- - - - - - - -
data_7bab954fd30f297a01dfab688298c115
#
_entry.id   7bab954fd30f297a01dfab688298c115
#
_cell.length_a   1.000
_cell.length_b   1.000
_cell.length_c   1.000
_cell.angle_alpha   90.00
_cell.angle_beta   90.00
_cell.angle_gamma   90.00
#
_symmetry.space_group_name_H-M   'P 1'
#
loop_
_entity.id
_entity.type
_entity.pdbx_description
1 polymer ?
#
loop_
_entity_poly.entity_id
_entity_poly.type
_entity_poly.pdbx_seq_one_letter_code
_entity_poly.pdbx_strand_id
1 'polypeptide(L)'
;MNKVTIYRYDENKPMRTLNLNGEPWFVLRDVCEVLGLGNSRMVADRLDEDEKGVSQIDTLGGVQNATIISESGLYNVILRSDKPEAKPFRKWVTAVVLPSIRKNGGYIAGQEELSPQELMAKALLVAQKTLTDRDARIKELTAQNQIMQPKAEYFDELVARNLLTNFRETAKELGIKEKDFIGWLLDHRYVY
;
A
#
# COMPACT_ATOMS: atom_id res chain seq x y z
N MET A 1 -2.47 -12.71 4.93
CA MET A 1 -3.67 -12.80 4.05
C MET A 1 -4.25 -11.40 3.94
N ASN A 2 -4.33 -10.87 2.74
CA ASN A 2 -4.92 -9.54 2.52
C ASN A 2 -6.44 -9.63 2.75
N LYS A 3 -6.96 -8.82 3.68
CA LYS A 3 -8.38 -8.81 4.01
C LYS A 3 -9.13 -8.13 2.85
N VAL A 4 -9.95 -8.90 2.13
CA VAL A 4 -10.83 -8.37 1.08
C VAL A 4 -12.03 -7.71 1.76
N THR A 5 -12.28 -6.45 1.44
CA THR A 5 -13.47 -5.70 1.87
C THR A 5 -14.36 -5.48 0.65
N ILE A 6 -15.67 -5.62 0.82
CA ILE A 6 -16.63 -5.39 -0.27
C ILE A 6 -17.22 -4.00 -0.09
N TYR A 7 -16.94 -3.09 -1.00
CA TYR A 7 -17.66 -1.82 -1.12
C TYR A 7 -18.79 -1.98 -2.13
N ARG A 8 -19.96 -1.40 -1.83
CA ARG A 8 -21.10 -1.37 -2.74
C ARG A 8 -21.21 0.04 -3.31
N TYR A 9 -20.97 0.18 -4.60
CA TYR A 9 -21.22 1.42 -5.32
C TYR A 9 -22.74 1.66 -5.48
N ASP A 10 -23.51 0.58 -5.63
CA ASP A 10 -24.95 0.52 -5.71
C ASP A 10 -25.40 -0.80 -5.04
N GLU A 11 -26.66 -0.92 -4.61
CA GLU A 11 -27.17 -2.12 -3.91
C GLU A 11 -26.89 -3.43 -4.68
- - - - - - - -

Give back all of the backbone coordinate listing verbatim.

data_7bab954fd30f297a01dfab688298c115
#
_entry.id   7bab954fd30f297a01dfab688298c115
#
_cell.length_a   1.000
_cell.length_b   1.000
_cell.length_c   1.000
_cell.angle_alpha   90.00
_cell.angle_beta   90.00
_cell.angle_gamma   90.00
#
_symmetry.space_group_name_H-M   'P 1'
#
loop_
_entity.id
_entity.type
_entity.pdbx_description
1 polymer ?
#
loop_
_entity_poly.entity_id
_entity_poly.type
_entity_poly.pdbx_seq_one_letter_code
_entity_poly.pdbx_strand_id
1 'polypeptide(L)'
;MNKVTIYRYDENKPMRTLNLNGEPWFVLRDVCEVLGLGNSRMVADRLDEDEKGVSQIDTLGGVQNATIISESGLYNVILRSDKPEAKPFRKWVTAVVLPSIRKNGGYIAGQEELSPQELMAKALLVAQKTLTDRDARIKELTAQNQIMQPKAEYFDELVARNLLTNFRETAKELGIKEKDFIGWLLDHRYVY
;
A
#
# COMPACT_ATOMS: atom_id res chain seq x y z
N MET A 1 -2.47 -12.71 4.93
CA MET A 1 -3.67 -12.80 4.05
C MET A 1 -4.25 -11.40 3.94
N ASN A 2 -4.33 -10.87 2.74
CA ASN A 2 -4.92 -9.54 2.52
C ASN A 2 -6.44 -9.63 2.75
N LYS A 3 -6.96 -8.82 3.68
CA LYS A 3 -8.38 -8.81 4.01
C LYS A 3 -9.13 -8.13 2.85
N VAL A 4 -9.95 -8.90 2.13
CA VAL A 4 -10.83 -8.37 1.08
C VAL A 4 -12.03 -7.71 1.76
N THR A 5 -12.28 -6.45 1.44
CA THR A 5 -13.47 -5.70 1.87
C THR A 5 -14.36 -5.48 0.65
N ILE A 6 -15.67 -5.62 0.82
CA ILE A 6 -16.63 -5.39 -0.27
C ILE A 6 -17.22 -4.00 -0.09
N TYR A 7 -16.94 -3.09 -1.00
CA TYR A 7 -17.66 -1.82 -1.12
C TYR A 7 -18.79 -1.98 -2.13
N ARG A 8 -19.96 -1.40 -1.83
CA ARG A 8 -21.10 -1.37 -2.74
C ARG A 8 -21.21 0.04 -3.31
N TYR A 9 -20.97 0.18 -4.60
CA TYR A 9 -21.22 1.42 -5.32
C TYR A 9 -22.74 1.66 -5.48
N ASP A 10 -23.51 0.58 -5.63
CA ASP A 10 -24.95 0.52 -5.71
C ASP A 10 -25.40 -0.80 -5.04
N GLU A 11 -26.66 -0.92 -4.61
CA GLU A 11 -27.17 -2.12 -3.91
C GLU A 11 -26.89 -3.43 -4.68